There are defined citizens “rights” in the Constitution, not the least of which are those contained in the Bill of Rights, like free speech and the right to bear arms. The following are not included: the right to privacy, the right to “healthy” food, the right to credit, the right to affordable housing, the right to a job, the right to hurricane insurance, the right to healthcare, and the right to retirement income. Yet each of these rights has been demanded by some politically influential group and has been granted to some citizens through legislation or judicial edict.
But conferring these new rights or entitlements to all citizens has a cost which must somehow be paid. It’s not a problem when quid pro quo payment (equal value) is made by the recipient; it is, however, when the benefit far exceeds what is paid. Then the financial burden must ultimately be transferred to all citizens. For example, the right to affordable housing granted home ownership to those making below market payments (subprime mortgages) for the benefit. Virtually every U.S. homeowner is now paying for the consequences of that legislatively manufactured right — $7 trillion of equity value gone.
As damaging as the right to affordable housing has been, it pales in comparison to the coming financial catastrophe of two other rights — healthcare and retirement income, otherwise known as Medicare and Social Security. If left untouched, these legislative entitlements will disable the U.S. economy, meaning their costs will crowd out every other item in the federal government budget, requiring huge borrowing to meet obligations. For example, in 20 years Medicare (including Medicaid) costs are predicted to double (to more about 8 percent) as a share of the economy and boost federal debt to twice the value of GDP.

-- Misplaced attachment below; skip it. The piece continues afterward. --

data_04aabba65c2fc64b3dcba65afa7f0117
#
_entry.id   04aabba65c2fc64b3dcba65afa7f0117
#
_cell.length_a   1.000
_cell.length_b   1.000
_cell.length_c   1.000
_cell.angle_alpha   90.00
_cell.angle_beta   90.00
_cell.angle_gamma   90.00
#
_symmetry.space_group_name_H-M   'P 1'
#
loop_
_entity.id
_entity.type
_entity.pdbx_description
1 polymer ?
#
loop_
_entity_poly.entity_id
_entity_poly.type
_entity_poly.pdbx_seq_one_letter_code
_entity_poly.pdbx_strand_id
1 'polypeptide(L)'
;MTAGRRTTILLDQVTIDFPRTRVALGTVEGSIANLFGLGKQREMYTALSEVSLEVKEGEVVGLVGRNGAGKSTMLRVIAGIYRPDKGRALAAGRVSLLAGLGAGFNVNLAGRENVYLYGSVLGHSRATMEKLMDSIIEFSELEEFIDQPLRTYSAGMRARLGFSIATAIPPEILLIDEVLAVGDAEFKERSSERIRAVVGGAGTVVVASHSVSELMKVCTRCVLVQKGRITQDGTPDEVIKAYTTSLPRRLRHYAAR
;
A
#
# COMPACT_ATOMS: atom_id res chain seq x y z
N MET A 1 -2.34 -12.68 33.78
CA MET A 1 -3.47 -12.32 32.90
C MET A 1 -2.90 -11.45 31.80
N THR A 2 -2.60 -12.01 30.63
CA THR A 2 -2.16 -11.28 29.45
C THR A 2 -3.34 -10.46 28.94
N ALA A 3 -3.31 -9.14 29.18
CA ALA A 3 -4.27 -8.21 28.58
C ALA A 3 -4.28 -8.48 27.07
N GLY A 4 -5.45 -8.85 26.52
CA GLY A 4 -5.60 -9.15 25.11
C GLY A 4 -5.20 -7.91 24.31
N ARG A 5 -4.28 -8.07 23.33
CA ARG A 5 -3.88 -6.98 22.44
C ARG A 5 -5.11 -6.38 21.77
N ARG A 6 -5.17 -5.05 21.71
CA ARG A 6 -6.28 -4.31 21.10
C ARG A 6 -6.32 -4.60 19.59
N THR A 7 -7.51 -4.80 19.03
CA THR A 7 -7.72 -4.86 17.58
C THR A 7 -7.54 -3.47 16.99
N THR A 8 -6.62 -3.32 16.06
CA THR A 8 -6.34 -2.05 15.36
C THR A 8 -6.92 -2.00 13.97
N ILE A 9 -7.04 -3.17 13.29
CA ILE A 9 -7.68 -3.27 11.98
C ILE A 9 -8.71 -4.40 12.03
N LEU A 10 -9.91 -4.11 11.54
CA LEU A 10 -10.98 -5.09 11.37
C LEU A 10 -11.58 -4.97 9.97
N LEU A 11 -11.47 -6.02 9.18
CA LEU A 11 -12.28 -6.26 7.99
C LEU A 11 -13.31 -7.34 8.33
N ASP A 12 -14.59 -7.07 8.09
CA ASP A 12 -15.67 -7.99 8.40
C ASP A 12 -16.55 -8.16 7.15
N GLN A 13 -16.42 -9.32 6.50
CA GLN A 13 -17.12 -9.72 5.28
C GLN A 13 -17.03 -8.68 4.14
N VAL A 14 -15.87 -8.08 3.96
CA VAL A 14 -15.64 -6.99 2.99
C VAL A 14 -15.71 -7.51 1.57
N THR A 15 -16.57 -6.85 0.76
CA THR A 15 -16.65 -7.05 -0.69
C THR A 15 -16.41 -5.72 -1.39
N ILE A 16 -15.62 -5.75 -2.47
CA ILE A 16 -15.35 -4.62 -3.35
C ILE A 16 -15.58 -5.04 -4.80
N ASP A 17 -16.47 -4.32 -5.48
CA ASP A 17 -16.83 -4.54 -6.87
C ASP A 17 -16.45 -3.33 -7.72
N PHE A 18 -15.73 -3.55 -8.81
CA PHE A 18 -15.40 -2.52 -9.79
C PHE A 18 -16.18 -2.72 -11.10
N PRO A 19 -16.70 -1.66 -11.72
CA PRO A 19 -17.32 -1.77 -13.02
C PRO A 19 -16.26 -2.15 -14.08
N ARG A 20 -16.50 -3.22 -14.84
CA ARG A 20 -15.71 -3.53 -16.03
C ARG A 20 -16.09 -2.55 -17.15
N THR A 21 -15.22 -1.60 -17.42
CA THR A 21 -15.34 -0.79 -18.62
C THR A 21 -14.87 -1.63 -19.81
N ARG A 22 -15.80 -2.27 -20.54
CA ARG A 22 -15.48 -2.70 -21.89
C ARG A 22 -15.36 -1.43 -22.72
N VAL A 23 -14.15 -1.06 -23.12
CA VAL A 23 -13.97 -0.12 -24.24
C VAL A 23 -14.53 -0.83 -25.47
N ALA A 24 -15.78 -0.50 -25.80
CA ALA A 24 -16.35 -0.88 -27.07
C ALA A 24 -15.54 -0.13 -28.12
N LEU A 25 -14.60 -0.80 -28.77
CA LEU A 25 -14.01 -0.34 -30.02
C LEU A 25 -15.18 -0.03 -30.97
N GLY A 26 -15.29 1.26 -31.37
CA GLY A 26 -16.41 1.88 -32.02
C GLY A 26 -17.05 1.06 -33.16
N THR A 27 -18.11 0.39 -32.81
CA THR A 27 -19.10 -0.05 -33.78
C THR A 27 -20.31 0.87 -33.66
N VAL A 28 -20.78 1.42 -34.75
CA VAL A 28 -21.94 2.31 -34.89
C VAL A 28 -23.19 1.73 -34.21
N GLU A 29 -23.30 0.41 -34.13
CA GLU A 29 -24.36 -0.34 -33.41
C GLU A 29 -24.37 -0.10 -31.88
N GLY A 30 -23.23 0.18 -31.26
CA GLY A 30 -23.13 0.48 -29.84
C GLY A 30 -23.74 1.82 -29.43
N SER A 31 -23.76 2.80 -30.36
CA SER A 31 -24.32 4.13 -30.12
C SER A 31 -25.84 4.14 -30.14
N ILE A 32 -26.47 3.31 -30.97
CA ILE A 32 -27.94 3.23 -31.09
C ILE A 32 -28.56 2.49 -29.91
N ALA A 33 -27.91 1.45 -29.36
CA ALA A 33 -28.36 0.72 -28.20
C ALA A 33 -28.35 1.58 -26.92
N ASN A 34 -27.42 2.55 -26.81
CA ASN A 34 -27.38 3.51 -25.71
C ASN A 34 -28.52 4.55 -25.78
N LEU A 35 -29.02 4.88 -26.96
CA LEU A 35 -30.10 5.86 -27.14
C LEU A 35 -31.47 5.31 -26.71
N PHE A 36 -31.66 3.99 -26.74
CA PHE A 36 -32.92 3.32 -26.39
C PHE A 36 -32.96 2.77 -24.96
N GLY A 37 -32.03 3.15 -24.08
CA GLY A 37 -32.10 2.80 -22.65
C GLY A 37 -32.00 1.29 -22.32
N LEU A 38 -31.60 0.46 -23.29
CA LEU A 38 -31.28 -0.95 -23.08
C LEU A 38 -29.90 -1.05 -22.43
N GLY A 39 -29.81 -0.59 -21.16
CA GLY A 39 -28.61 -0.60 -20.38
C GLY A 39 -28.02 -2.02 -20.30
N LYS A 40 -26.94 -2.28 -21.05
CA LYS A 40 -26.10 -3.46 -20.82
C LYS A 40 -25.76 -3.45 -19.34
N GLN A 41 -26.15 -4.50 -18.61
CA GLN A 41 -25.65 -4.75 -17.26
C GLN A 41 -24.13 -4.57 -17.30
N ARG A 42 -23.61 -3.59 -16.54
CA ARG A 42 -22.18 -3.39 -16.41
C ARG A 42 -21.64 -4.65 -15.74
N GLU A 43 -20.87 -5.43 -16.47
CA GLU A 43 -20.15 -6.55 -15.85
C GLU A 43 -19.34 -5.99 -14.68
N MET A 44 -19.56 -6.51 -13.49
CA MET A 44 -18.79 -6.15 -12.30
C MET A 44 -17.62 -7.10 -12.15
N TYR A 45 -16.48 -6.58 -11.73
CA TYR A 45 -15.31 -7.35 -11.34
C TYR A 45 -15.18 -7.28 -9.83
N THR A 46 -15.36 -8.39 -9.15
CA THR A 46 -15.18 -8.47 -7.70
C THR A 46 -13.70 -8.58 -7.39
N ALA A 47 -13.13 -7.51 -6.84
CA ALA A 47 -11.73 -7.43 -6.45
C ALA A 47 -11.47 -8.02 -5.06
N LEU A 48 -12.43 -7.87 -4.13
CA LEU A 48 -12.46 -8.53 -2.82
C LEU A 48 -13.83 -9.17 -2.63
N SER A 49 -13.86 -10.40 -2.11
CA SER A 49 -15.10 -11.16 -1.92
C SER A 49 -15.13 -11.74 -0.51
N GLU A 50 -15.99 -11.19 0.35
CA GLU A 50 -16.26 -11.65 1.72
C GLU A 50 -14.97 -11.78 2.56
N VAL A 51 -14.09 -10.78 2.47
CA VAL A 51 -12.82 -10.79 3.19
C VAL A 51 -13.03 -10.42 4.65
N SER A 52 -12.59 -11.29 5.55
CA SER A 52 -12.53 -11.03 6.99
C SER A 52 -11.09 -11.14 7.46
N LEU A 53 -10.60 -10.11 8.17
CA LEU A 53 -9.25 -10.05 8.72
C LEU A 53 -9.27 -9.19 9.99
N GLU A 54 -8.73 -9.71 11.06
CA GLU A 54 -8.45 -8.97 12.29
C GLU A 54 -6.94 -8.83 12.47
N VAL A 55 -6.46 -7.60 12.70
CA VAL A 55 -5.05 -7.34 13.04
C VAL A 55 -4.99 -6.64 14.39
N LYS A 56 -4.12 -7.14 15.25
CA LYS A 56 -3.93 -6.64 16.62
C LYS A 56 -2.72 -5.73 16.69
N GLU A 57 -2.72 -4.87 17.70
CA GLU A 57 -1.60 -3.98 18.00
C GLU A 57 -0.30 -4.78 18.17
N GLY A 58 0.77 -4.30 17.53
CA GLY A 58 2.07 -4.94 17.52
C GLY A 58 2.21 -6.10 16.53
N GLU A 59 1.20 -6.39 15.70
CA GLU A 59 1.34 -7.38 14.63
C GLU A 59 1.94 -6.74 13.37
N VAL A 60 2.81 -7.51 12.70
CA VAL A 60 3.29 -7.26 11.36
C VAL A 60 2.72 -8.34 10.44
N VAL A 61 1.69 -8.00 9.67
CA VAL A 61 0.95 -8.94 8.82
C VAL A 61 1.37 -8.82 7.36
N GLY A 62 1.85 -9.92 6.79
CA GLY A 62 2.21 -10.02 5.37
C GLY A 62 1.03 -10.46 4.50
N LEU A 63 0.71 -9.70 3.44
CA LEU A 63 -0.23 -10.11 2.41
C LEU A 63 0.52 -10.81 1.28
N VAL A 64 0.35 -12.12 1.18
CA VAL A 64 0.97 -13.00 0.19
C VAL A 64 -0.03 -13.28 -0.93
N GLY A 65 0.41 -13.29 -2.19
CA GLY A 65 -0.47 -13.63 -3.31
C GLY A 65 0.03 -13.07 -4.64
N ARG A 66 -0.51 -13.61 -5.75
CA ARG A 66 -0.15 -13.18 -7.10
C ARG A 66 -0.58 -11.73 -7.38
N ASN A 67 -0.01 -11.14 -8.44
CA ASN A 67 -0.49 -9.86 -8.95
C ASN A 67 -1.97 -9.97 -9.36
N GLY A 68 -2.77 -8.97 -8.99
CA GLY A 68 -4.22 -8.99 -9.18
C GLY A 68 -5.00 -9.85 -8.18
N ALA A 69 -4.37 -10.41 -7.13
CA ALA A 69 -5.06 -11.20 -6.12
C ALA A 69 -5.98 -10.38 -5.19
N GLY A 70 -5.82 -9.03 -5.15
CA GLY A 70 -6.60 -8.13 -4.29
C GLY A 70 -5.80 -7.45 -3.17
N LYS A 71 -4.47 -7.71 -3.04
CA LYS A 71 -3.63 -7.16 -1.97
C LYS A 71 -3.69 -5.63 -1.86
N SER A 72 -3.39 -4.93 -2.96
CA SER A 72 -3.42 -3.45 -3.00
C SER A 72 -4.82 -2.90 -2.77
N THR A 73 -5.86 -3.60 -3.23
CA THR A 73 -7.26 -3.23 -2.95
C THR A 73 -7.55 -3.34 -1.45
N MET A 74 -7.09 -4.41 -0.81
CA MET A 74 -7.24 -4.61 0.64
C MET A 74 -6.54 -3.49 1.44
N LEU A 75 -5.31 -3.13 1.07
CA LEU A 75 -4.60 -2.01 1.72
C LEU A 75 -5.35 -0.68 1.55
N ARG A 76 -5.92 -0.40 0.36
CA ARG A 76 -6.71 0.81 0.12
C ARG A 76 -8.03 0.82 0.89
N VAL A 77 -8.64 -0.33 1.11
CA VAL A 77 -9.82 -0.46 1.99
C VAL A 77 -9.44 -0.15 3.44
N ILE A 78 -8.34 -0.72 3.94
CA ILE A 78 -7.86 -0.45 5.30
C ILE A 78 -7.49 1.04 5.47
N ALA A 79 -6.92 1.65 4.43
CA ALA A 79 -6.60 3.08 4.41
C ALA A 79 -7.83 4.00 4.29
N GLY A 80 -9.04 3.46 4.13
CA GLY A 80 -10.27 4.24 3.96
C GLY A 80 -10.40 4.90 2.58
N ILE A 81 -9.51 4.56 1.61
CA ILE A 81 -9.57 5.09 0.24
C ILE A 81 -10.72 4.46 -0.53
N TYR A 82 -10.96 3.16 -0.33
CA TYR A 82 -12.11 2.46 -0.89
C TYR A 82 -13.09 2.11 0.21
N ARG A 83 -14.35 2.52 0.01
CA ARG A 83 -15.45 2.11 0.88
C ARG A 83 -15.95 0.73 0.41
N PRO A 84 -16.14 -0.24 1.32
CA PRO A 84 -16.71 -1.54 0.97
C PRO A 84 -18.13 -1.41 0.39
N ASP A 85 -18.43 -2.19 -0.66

Recipients of Medicare and Social Security claim they have paid for these entitlements (through payroll deductions) over their working lives and dismiss any attempts to reduce benefits. But the claim is false. According to one estimate, a two-earner couple with average wage income who retired in 2010 will receive $900,000 in Social Security benefits for less than $600,000 in payroll taxes. That’s a 50 percent return on money spent and it gets higher the longer the couple delays retirement. For Medicare it’s even better with three dollars in benefits for every dollar paid — a 200 percent return.
These excessive benefits to one demographic, the retired, have to be paid for by non recipients potentially leaving nothing for when they qualify. The Medicare Trust Fund is rapidly being exhausted, even with squishy calculations of replenishment coming from provisions of the 2009 healthcare reform bill. Social Security doesn’t even have a real trust fund. Any surplus money (payroll tax receipts minus payouts) is spent by the U.S. Treasury which gives Social Security an IOU. Essentially, it’s a pay-as-you-go system dependent on U.S. solvency.
At the very least, benefits must be equated to what is paid in by recipients. There are fair approaches to doing this. Politicians saying they will preserve the status quo are lying. They are vote pandering, promising unsustainable benefits to which you are not entitled.
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Write to Gerryk3001@yahoo.com.